Jordanian engineer’s startup receives 1m-yuan govt. grant

Writer: Cao Zhen  |  Editor: Vincent Lin  |  From: Shenzhen Daily  |  Updated: 2019-11-04

Komravision, a material scanner startup co-founded by Jordanian engineer, inventor, programmer and entrepreneur Abed Bukhari, received a 1-million-yuan (US$141,267) government grant in September from East China’s Zhejiang Province for setting up a base in Hangzhou and gaining access to the Chinese market.

Bukhari, who has been in Shenzhen developing his scanner for four years, has also been granted a free office and accommodations in Hangzhou for three years to cooperate with Chinese business partners on rolling out his products in the market. Before that, KomraVision also held two rounds of fund raising from investors in Hong Kong.

The Komra scanner, which is still in the prototype stage, is a handheld hybrid spectrometer powered by artificial intelligence. It can be used to detect nutritional values and contamination in food and displays results instantly on a smart phone. According to Bukhari, in the future, the upgraded scanner will be used to analyze materials in many other things, like wood, water, soil, cosmetics and jewelry. He is also developing a software development kit so developers can make use of the sensor within the scanner.

Abed Bukhari

After studying computer engineering, Bukhari worked in Germany and Estonia for more than 10 years, mainly in the optoelectronics field. He visited Shenzhen four years ago on a business trip and planned to spend only two weeks here to see what Shenzhen was like, because “every electronic or computer engineer in the world knows Shenzhen,” he said.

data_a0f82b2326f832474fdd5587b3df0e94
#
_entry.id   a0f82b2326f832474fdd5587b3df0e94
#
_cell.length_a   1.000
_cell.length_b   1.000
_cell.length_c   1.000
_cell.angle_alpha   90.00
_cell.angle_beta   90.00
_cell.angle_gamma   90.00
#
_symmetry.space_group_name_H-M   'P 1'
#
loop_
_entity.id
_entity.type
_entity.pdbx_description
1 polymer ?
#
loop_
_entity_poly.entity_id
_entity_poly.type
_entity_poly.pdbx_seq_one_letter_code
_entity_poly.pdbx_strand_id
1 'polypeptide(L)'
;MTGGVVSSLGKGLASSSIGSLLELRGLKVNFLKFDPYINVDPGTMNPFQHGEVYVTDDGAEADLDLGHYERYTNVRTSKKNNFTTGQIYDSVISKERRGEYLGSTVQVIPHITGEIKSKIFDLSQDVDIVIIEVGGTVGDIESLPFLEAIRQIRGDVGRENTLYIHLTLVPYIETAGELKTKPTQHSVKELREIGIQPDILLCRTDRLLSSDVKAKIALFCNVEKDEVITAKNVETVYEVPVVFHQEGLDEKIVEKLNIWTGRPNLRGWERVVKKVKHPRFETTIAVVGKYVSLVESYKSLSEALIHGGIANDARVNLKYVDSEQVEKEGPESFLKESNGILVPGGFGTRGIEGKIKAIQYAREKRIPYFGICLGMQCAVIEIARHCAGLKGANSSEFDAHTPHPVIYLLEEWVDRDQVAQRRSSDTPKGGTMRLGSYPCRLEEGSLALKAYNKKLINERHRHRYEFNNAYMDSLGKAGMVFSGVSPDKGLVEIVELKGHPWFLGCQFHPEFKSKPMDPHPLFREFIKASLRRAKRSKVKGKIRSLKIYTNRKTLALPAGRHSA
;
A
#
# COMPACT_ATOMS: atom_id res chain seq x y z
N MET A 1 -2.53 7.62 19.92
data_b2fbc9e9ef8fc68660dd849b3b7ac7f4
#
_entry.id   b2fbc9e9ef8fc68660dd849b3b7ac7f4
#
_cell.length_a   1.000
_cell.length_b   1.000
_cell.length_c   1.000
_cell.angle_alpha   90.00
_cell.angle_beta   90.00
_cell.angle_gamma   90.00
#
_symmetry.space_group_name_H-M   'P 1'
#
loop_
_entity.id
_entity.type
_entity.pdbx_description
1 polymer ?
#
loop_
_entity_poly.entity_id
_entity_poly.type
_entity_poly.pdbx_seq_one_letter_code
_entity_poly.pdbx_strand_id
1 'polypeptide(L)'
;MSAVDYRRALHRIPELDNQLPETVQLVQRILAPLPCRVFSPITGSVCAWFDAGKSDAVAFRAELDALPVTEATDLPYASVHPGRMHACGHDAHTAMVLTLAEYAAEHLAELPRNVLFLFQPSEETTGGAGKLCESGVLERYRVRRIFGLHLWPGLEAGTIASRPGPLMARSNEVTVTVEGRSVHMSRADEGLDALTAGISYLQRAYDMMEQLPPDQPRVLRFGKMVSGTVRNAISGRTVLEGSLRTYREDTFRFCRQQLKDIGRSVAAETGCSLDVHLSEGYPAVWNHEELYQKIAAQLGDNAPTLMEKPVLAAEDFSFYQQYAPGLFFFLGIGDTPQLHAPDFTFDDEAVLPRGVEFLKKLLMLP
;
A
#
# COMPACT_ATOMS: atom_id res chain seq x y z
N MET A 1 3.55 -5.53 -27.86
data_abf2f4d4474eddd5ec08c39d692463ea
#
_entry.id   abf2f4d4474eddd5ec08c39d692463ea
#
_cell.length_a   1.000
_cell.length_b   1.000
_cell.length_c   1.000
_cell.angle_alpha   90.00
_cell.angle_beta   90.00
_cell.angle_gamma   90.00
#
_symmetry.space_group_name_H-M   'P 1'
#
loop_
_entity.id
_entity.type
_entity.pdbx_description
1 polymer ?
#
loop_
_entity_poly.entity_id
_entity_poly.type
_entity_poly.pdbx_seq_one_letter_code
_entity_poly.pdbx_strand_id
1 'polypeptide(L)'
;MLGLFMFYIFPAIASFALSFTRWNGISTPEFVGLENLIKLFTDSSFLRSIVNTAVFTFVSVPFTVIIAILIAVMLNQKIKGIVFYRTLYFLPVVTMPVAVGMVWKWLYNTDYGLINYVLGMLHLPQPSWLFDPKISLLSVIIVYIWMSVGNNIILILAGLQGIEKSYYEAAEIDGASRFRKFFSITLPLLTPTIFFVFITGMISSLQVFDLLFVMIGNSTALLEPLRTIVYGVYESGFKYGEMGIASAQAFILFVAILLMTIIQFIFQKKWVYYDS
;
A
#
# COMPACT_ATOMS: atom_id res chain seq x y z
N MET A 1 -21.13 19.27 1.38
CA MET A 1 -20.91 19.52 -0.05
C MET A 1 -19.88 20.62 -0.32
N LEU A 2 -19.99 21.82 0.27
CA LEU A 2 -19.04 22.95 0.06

After deciding to stay in Shenzhen, Bukhari based his company inside Chaihuo x.factory, Shenzhen’s leading maker hub in Nanshan District, where he uses equipment and tools, meets professionals and becomes involved in the maker community.

“One day in Shenzhen is like two weeks in Germany. Here you can order everything quickly, such as technical components and hardware, at low prices. Everything here is connected in one ecosystem and your company can grow very fast. But in Europe, you need to order components from different countries and have to spend much more time and money on research and development,” he said.

Being both an engineer and entrepreneur, Bukhari works long hours in his lab and office every day, including weekends and holidays. He enjoys reading patent files online to gain diverse knowledge from different fields and, as his profile on LinkedIn reads, he aims to “bring science fiction to the real world.”